Learning about climate change
Learning the Complexity of Scientific Knowledge about Climate Change with Computer Modelling and Visualization Technologies
keywords: Modelling and simulations, inquiry learning, science education, environmental education, Net-Logo,
With the greater availability and power of computational media in the schools, it is now possible for students and teachers in science classes to use computer modelling and visualization technologies (MVT) that are similar to or even same as those used by professional scientists. Early research into how students might use MVT to construct understandings about scientific phenomena has been quite encouraging. However, as Stratford observed, a number of important research issues exist related to the pedagogical uses of MVT, such as what do students learn about scientific phenomena when making computer models or running simulations or how might modelling environments and simulations be best used in real classroom settings. This project will investigate these and related issues in the context of Australian schools using a current and clearly important target domain at the juncture of advanced science and societal relevance climate change. There are four primary research questions this project will explore:
- How can computer models and visualization tools be pedagogically designed for secondary science classes in order to help students understand the conceptual complexity of climate change and sustainable ecosystems?
- How might students be able to access and use online data resources related to ecosystems and climate change as part of science inquiry activities involving computer models and visualization tools?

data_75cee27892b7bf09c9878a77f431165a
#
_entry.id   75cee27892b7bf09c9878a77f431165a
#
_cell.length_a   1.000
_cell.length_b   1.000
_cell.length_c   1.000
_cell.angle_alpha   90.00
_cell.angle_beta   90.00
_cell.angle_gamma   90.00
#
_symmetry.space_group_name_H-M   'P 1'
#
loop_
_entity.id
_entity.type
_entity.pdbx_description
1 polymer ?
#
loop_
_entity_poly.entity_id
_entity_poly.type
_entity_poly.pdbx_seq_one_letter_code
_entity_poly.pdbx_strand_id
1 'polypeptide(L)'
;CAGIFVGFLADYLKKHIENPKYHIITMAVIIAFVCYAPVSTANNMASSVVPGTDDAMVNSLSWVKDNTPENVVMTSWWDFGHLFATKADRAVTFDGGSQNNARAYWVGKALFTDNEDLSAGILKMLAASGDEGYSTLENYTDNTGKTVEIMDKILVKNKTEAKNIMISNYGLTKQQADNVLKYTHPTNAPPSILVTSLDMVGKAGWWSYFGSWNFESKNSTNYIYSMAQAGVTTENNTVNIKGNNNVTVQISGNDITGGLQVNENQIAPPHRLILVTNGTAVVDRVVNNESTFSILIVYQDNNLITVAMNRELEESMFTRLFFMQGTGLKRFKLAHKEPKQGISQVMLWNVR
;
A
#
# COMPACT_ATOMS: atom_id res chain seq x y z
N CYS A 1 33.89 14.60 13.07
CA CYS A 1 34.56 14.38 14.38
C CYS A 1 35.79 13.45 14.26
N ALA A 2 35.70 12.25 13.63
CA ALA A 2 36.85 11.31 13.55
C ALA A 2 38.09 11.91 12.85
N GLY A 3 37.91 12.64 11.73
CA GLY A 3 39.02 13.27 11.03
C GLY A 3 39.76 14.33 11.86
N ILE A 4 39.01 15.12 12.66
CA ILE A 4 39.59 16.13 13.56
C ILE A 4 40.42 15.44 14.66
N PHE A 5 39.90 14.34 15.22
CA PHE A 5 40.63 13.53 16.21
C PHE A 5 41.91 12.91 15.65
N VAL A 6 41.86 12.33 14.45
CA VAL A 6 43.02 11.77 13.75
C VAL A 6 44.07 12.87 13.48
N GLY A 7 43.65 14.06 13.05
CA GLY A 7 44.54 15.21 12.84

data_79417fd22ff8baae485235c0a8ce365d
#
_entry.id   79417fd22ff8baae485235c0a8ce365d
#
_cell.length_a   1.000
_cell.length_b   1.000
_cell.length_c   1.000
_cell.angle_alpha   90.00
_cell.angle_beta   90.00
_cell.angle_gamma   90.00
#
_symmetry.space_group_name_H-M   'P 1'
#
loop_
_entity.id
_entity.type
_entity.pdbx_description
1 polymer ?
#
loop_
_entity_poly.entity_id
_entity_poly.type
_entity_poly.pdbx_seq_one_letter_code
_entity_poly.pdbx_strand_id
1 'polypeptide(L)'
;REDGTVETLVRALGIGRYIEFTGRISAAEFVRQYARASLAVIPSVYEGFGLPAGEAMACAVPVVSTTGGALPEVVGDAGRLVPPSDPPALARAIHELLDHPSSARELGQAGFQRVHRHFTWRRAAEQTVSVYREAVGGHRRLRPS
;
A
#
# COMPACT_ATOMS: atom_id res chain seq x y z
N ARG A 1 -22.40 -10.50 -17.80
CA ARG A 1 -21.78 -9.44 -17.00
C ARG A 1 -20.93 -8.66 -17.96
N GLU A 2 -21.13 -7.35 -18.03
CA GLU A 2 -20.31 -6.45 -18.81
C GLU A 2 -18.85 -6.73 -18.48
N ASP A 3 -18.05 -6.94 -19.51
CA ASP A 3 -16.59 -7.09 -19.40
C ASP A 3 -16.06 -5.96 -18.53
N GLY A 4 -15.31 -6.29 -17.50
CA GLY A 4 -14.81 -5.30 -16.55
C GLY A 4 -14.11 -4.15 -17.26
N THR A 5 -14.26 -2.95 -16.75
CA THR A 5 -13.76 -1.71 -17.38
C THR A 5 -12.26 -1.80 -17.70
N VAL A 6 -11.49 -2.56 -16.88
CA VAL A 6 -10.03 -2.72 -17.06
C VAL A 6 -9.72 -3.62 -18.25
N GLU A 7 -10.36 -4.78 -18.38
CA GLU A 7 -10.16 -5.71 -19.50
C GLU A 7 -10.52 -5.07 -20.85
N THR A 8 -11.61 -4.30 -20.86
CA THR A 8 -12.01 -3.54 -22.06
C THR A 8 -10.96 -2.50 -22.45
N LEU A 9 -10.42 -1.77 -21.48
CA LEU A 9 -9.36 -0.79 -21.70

- How might students be engaged in computer modelling activities (i.e., create their own models, not just use existing ones) as part of science inquiry activities related to climate change?
- What challenges do teachers experience when integrating modelling and visualization tools and innovative pedagogies into their classes?
- Centre for Learning Innovation (CLI) - NSW Department of Education and Training (DET)
- NSW Department of Environment and Climate Change (DECC)
- Professor Michael Jacobson, CoCo Research Centre, University of Sydney
- Polly Kuan Ling Lai, CoCo Research Centre, University of Sydney
These resources provide more information about the specific area of research, technologies or methodologies relating to this project.
- Learning with models (video) - an introduction video to modelling for education
- NetLogo - Multi-agent programmable modeling environment.
- Jacobson, M. J., Kapur, M., So, H.-J., & Lee, J. (2010). The ontologies of complexity and learning about complex systems. Instructional Science, DOI 10.1007/s11251-11010-19147-11250.
- Designs for learning environments of the future: International perspectives from the learning sciences. by: Michael J. Jacobson & Peter Reimann. (Eds.). (2010). New York: Springer-Verlag
- Jacobson, M. J., Kapur, M., So, H.-J., & Lee, J. (2011). The ontologies of complexity and learning about complex systems. Instructional Science, 39, 763-783. doi: 10.1007/s11251-010-9147-0
- Kelly, N., Jacobson, M. J., and Markauskaite, L. (2011), Learning the complexity of climate science through computational models, International Conference of the Learning Sciences, Sydney, 2012 (under review)
- Markauskaite, L., Jacobson, M. J., Southavilay, V., & Kelly, N. (2012). Using process analysis techniques to understand students' learning strategies with computer models. Paper to be presented at the Annual Meeting of the American Educational Research Association, Vancouver, Canada.
- Jacobson, M., Markauskaite, L., & Kelly, N. (2012). Model-based learning about climate change with productive failure: Preliminary findings. Paper to be presented at the Annual Meeting of the American Educational Research Association, Vancouver, Canada
Media & events
These are news articles about the project or any seminars or events relating to project work.
- Learning Technology Research Fest - Research progress related to this project will be showcased at the 2010 Learning Technology Research Fest - 4 November 2010.
- "More ARC wins for technology-enhanced learning in 2010", Faculty of Education and Social Work, University of Sydney, 15 February 2010